Monday, December 3, 2012
San Diego is home to one of the oldest gorillas in captivity, 55-year-old Vila, who was raised at the San Diego Zoo. She's now the matriarch of a family of five endangered lowland gorillas at the San Diego Safari Park in Escondido.
The lunchtime crowd gathered at the San Diego Safari Park to see the gorillas while zookeepers stock the trees with celery, romaine lettuce and kale, some of the gorillas' favorites. As if on cue, Winston the silverback male leads the troop to the awaiting buffet followed by Kami, mother Kokamo and baby Monroe. And trailing behind is grandma Vila, who recently celebrated her 55th birthday.
"Actually she's the third oldest known gorilla in the world," Peggy Sexton, the lead zookeeper in the mammal department, said.
She says Vila is doing pretty well for a senior citizen. In fact, all the gorillas are on diets, so portion control is important to good health. The males can weigh up to 500 pounds and females like Vila are usually half that size.
"She's actually in really good health, living in Southern California doesn't hurt," Sexton said. She and Vila go back 37 years when Vila was moved from the San Diego Zoo downtown to the Safari Park. Vila now acts as a surrogate mother to other baby gorillas.
"Their behavior is very much learned behavior. Some animals, their behavior is hard-wired, but gorillas are like us, they have to learn behavior, they have to learn parenting behavior and social skills," Sexton said.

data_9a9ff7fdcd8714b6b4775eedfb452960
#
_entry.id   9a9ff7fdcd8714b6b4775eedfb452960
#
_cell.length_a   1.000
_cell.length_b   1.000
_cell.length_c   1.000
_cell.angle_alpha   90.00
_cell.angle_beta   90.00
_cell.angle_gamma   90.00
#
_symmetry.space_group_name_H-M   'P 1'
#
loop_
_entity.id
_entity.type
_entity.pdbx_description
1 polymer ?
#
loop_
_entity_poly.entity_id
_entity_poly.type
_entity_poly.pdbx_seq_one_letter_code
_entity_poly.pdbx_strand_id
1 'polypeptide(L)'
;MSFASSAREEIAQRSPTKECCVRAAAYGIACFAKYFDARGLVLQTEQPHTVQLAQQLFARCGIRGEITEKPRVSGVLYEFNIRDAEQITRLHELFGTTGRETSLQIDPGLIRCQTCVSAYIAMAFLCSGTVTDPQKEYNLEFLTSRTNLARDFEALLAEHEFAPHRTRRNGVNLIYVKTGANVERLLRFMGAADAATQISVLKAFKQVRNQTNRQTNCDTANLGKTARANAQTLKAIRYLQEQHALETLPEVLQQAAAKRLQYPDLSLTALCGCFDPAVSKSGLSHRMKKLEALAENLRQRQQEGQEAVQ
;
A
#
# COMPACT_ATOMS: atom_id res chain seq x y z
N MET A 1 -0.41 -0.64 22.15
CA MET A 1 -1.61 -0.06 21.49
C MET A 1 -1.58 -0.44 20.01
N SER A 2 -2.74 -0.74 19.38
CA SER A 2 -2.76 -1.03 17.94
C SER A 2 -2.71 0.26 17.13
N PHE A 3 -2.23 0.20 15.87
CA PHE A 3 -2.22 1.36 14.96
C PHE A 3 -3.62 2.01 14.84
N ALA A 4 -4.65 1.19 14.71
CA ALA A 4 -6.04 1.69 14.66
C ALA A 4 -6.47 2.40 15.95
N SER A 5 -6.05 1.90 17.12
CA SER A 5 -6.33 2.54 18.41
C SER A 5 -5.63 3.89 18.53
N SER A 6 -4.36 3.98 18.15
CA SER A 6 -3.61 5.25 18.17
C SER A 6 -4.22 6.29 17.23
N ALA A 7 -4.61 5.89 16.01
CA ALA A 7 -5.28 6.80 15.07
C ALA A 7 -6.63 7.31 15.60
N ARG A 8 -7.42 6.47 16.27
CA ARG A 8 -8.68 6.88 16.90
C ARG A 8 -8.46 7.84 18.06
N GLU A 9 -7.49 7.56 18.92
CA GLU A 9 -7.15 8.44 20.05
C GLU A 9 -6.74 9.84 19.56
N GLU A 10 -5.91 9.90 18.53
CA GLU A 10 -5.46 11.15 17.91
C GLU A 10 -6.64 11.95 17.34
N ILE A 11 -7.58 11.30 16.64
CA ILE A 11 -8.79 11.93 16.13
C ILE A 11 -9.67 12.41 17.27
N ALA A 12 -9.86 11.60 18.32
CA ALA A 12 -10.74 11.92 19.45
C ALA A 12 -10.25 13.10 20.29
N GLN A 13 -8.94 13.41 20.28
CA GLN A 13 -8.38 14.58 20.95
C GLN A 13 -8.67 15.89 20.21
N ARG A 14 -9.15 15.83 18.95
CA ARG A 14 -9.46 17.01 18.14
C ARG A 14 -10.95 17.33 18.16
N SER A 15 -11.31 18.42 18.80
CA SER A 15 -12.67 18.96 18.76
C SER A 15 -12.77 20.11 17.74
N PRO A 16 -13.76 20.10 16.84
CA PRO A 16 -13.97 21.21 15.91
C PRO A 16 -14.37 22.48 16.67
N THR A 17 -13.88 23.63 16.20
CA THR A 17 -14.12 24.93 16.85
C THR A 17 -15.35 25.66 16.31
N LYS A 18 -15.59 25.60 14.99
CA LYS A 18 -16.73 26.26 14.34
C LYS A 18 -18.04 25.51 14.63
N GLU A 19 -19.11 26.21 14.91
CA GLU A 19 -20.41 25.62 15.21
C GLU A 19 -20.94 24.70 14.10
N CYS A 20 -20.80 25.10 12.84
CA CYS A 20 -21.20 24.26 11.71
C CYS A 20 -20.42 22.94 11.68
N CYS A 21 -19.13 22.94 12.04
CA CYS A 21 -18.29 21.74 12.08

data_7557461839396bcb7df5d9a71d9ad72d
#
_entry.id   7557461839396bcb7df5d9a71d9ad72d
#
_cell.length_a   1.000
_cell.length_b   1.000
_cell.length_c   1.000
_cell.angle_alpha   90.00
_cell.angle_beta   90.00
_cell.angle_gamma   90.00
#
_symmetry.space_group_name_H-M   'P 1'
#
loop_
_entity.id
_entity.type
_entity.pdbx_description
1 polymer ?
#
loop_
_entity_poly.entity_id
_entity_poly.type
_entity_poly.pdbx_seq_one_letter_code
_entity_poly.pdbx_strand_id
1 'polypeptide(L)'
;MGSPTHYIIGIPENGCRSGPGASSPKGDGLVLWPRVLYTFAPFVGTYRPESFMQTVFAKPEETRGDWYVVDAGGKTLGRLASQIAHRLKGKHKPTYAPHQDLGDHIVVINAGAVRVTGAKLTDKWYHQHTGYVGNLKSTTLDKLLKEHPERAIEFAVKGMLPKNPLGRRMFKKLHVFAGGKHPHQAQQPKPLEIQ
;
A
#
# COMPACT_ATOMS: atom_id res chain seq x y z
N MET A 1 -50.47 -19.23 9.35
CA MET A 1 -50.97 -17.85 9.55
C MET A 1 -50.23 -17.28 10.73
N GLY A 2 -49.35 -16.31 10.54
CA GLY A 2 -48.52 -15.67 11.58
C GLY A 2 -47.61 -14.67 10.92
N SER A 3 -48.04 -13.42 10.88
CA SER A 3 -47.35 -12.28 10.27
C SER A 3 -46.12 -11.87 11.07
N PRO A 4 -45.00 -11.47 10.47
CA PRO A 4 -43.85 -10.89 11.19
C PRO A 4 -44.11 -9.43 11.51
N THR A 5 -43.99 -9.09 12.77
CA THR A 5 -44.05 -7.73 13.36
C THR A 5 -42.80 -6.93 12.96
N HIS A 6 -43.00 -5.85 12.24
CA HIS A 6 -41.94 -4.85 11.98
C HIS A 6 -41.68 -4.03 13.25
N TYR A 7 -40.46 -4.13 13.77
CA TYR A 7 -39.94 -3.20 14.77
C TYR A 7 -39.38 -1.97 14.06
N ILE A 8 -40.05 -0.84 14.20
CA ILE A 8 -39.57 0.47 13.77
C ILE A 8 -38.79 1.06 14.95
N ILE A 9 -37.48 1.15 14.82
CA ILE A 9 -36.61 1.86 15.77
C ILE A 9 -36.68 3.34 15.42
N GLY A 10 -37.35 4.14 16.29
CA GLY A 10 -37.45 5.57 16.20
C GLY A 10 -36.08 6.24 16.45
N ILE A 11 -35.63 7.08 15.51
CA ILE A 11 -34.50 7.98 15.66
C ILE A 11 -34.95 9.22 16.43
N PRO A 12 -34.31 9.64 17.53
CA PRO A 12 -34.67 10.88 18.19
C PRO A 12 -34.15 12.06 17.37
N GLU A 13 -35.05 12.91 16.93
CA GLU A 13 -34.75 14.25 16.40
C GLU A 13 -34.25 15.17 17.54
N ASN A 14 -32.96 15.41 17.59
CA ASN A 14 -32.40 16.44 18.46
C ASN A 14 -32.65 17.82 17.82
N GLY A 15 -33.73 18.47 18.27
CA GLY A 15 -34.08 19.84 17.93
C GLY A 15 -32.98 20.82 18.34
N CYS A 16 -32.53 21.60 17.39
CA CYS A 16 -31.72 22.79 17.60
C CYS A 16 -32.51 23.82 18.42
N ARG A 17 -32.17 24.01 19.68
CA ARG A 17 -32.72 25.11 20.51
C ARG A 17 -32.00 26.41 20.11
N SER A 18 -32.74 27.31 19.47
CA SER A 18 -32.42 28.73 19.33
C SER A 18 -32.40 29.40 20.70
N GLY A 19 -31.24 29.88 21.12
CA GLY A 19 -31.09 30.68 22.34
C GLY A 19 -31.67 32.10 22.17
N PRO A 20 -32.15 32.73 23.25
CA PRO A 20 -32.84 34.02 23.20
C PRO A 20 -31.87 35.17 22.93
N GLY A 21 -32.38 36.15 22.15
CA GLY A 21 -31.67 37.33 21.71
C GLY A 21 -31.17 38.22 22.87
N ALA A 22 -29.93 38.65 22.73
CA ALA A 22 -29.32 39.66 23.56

They spend the day grooming, feeding and playing. Winston the 40-year-old male prefers to pick his food from the trees, not the ground. And his baby boy Monroe injects life into the troop. Sexton says they live longer in captivity and benefit from human medicine.
"Kind of the opposite of what usually happens, usually we benefit from animal medicine. They get very well taken care of," Sexton said.
Gorillas also like to look at themselves in the mirror, and Sexton says they're highly intelligent.
"If they have a ding or something on their foot, we can ask them for 'foot' and they will give it to us, they get flu shots just like we do, so we ask them for 'shoulder' in giving them an injection," she said pointing to her shoulder.
Sexton says that's why building trust and a rapport with these animals is important, because you don't want them taking it out on you later. Vila participated in a landmark study on great ape intelligence, providing researchers with a better understanding of this critically endangered species.